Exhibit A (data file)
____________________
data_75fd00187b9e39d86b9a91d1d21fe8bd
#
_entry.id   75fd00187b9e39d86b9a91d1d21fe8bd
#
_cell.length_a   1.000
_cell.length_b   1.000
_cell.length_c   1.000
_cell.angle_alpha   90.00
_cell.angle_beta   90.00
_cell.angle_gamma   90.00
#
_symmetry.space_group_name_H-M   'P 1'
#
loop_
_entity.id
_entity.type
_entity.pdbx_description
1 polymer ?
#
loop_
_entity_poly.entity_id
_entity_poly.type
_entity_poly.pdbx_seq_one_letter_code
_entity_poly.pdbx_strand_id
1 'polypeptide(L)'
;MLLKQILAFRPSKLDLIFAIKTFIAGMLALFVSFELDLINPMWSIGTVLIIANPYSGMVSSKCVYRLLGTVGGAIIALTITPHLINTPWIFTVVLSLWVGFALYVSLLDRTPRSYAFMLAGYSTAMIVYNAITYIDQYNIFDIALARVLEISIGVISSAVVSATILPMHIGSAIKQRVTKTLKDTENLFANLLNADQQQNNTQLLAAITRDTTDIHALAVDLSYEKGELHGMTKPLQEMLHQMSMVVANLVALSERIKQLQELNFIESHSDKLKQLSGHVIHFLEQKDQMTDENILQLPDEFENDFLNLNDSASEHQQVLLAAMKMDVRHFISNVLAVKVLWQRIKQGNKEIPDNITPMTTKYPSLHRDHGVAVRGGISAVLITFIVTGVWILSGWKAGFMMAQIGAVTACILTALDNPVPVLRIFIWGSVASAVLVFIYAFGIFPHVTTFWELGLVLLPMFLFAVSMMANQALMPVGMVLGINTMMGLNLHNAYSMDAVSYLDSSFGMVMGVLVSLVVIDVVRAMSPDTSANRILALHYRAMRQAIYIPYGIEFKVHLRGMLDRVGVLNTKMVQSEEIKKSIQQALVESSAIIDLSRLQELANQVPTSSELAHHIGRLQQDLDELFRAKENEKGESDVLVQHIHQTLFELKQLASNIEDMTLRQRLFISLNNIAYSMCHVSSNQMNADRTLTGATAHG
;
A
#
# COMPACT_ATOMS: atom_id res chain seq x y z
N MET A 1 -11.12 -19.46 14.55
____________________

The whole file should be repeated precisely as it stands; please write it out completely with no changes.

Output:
data_75fd00187b9e39d86b9a91d1d21fe8bd
#
_entry.id   75fd00187b9e39d86b9a91d1d21fe8bd
#
_cell.length_a   1.000
_cell.length_b   1.000
_cell.length_c   1.000
_cell.angle_alpha   90.00
_cell.angle_beta   90.00
_cell.angle_gamma   90.00
#
_symmetry.space_group_name_H-M   'P 1'
#
loop_
_entity.id
_entity.type
_entity.pdbx_description
1 polymer ?
#
loop_
_entity_poly.entity_id
_entity_poly.type
_entity_poly.pdbx_seq_one_letter_code
_entity_poly.pdbx_strand_id
1 'polypeptide(L)'
;MLLKQILAFRPSKLDLIFAIKTFIAGMLALFVSFELDLINPMWSIGTVLIIANPYSGMVSSKCVYRLLGTVGGAIIALTITPHLINTPWIFTVVLSLWVGFALYVSLLDRTPRSYAFMLAGYSTAMIVYNAITYIDQYNIFDIALARVLEISIGVISSAVVSATILPMHIGSAIKQRVTKTLKDTENLFANLLNADQQQNNTQLLAAITRDTTDIHALAVDLSYEKGELHGMTKPLQEMLHQMSMVVANLVALSERIKQLQELNFIESHSDKLKQLSGHVIHFLEQKDQMTDENILQLPDEFENDFLNLNDSASEHQQVLLAAMKMDVRHFISNVLAVKVLWQRIKQGNKEIPDNITPMTTKYPSLHRDHGVAVRGGISAVLITFIVTGVWILSGWKAGFMMAQIGAVTACILTALDNPVPVLRIFIWGSVASAVLVFIYAFGIFPHVTTFWELGLVLLPMFLFAVSMMANQALMPVGMVLGINTMMGLNLHNAYSMDAVSYLDSSFGMVMGVLVSLVVIDVVRAMSPDTSANRILALHYRAMRQAIYIPYGIEFKVHLRGMLDRVGVLNTKMVQSEEIKKSIQQALVESSAIIDLSRLQELANQVPTSSELAHHIGRLQQDLDELFRAKENEKGESDVLVQHIHQTLFELKQLASNIEDMTLRQRLFISLNNIAYSMCHVSSNQMNADRTLTGATAHG
;
A
#
# COMPACT_ATOMS: atom_id res chain seq x y z
N MET A 1 -11.12 -19.46 14.55